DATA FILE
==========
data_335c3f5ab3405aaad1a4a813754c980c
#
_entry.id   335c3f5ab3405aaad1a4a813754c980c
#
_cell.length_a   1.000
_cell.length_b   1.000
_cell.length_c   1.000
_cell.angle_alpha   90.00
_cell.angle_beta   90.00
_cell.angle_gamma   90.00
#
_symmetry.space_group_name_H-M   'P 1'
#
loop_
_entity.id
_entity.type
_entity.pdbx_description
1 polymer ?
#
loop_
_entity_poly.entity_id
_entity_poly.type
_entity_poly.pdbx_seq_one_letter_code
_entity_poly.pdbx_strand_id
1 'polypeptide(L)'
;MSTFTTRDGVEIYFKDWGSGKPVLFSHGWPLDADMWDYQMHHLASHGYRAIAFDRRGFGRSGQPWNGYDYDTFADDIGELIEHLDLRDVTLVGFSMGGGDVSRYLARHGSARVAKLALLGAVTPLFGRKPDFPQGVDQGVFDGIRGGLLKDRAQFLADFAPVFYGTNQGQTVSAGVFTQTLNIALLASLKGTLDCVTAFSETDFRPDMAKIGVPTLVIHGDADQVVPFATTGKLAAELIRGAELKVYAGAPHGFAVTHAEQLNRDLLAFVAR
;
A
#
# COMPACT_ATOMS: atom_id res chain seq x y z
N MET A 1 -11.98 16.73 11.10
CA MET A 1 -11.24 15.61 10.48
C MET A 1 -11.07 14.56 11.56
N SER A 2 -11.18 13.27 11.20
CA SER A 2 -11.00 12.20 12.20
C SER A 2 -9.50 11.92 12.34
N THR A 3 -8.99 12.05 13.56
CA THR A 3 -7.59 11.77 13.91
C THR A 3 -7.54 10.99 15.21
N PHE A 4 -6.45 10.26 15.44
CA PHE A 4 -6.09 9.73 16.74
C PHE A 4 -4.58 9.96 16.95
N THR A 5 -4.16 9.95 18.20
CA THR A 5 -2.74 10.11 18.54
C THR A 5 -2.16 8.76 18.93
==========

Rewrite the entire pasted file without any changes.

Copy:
data_335c3f5ab3405aaad1a4a813754c980c
#
_entry.id   335c3f5ab3405aaad1a4a813754c980c
#
_cell.length_a   1.000
_cell.length_b   1.000
_cell.length_c   1.000
_cell.angle_alpha   90.00
_cell.angle_beta   90.00
_cell.angle_gamma   90.00
#
_symmetry.space_group_name_H-M   'P 1'
#
loop_
_entity.id
_entity.type
_entity.pdbx_description
1 polymer ?
#
loop_
_entity_poly.entity_id
_entity_poly.type
_entity_poly.pdbx_seq_one_letter_code
_entity_poly.pdbx_strand_id
1 'polypeptide(L)'
;MSTFTTRDGVEIYFKDWGSGKPVLFSHGWPLDADMWDYQMHHLASHGYRAIAFDRRGFGRSGQPWNGYDYDTFADDIGELIEHLDLRDVTLVGFSMGGGDVSRYLARHGSARVAKLALLGAVTPLFGRKPDFPQGVDQGVFDGIRGGLLKDRAQFLADFAPVFYGTNQGQTVSAGVFTQTLNIALLASLKGTLDCVTAFSETDFRPDMAKIGVPTLVIHGDADQVVPFATTGKLAAELIRGAELKVYAGAPHGFAVTHAEQLNRDLLAFVAR
;
A
#
# COMPACT_ATOMS: atom_id res chain seq x y z
N MET A 1 -11.98 16.73 11.10
CA MET A 1 -11.24 15.61 10.48
C MET A 1 -11.07 14.56 11.56
N SER A 2 -11.18 13.27 11.20
CA SER A 2 -11.00 12.20 12.20
C SER A 2 -9.50 11.92 12.34
N THR A 3 -8.99 12.05 13.56
CA THR A 3 -7.59 11.77 13.91
C THR A 3 -7.54 10.99 15.21
N PHE A 4 -6.45 10.26 15.44
CA PHE A 4 -6.09 9.73 16.74
C PHE A 4 -4.58 9.96 16.95
N THR A 5 -4.16 9.95 18.20
CA THR A 5 -2.74 10.11 18.54
C THR A 5 -2.16 8.76 18.93